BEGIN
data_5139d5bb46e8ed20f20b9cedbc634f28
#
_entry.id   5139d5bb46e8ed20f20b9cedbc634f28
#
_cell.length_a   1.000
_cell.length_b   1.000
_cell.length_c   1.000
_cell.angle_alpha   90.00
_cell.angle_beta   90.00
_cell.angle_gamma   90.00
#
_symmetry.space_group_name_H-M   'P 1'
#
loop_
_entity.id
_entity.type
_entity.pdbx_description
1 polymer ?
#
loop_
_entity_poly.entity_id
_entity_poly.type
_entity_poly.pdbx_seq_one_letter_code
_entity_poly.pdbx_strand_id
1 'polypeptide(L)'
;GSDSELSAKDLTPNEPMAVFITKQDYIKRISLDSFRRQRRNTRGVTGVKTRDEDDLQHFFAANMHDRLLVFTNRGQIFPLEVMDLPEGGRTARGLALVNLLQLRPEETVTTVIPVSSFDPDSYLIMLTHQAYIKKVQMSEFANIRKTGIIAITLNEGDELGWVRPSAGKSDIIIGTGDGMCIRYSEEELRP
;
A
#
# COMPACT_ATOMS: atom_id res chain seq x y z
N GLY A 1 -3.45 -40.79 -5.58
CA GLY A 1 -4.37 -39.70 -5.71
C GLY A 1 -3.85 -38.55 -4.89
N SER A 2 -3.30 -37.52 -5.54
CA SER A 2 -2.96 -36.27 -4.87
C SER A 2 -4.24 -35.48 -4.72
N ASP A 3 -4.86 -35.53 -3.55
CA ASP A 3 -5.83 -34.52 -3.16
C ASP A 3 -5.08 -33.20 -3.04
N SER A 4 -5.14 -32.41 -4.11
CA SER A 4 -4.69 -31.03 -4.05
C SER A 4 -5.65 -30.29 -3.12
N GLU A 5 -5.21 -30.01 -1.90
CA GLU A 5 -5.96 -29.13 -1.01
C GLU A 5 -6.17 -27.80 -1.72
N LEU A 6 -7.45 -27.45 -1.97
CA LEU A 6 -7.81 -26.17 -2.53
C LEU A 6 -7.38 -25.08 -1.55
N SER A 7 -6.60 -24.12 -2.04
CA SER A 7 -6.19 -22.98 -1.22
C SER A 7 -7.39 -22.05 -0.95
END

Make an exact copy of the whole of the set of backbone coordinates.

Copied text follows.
data_5139d5bb46e8ed20f20b9cedbc634f28
#
_entry.id   5139d5bb46e8ed20f20b9cedbc634f28
#
_cell.length_a   1.000
_cell.length_b   1.000
_cell.length_c   1.000
_cell.angle_alpha   90.00
_cell.angle_beta   90.00
_cell.angle_gamma   90.00
#
_symmetry.space_group_name_H-M   'P 1'
#
loop_
_entity.id
_entity.type
_entity.pdbx_description
1 polymer ?
#
loop_
_entity_poly.entity_id
_entity_poly.type
_entity_poly.pdbx_seq_one_letter_code
_entity_poly.pdbx_strand_id
1 'polypeptide(L)'
;GSDSELSAKDLTPNEPMAVFITKQDYIKRISLDSFRRQRRNTRGVTGVKTRDEDDLQHFFAANMHDRLLVFTNRGQIFPLEVMDLPEGGRTARGLALVNLLQLRPEETVTTVIPVSSFDPDSYLIMLTHQAYIKKVQMSEFANIRKTGIIAITLNEGDELGWVRPSAGKSDIIIGTGDGMCIRYSEEELRP
;
A
#
# COMPACT_ATOMS: atom_id res chain seq x y z
N GLY A 1 -3.45 -40.79 -5.58
CA GLY A 1 -4.37 -39.70 -5.71
C GLY A 1 -3.85 -38.55 -4.89
N SER A 2 -3.30 -37.52 -5.54
CA SER A 2 -2.96 -36.27 -4.87
C SER A 2 -4.24 -35.48 -4.72
N ASP A 3 -4.86 -35.53 -3.55
CA ASP A 3 -5.83 -34.52 -3.16
C ASP A 3 -5.08 -33.20 -3.04
N SER A 4 -5.14 -32.41 -4.11
CA SER A 4 -4.69 -31.03 -4.05
C SER A 4 -5.65 -30.29 -3.12
N GLU A 5 -5.21 -30.01 -1.90
CA GLU A 5 -5.96 -29.13 -1.01
C GLU A 5 -6.17 -27.80 -1.72
N LEU A 6 -7.45 -27.45 -1.97
CA LEU A 6 -7.81 -26.17 -2.53
C LEU A 6 -7.38 -25.08 -1.55
N SER A 7 -6.60 -24.12 -2.04
CA SER A 7 -6.19 -22.98 -1.22
C SER A 7 -7.39 -22.05 -0.95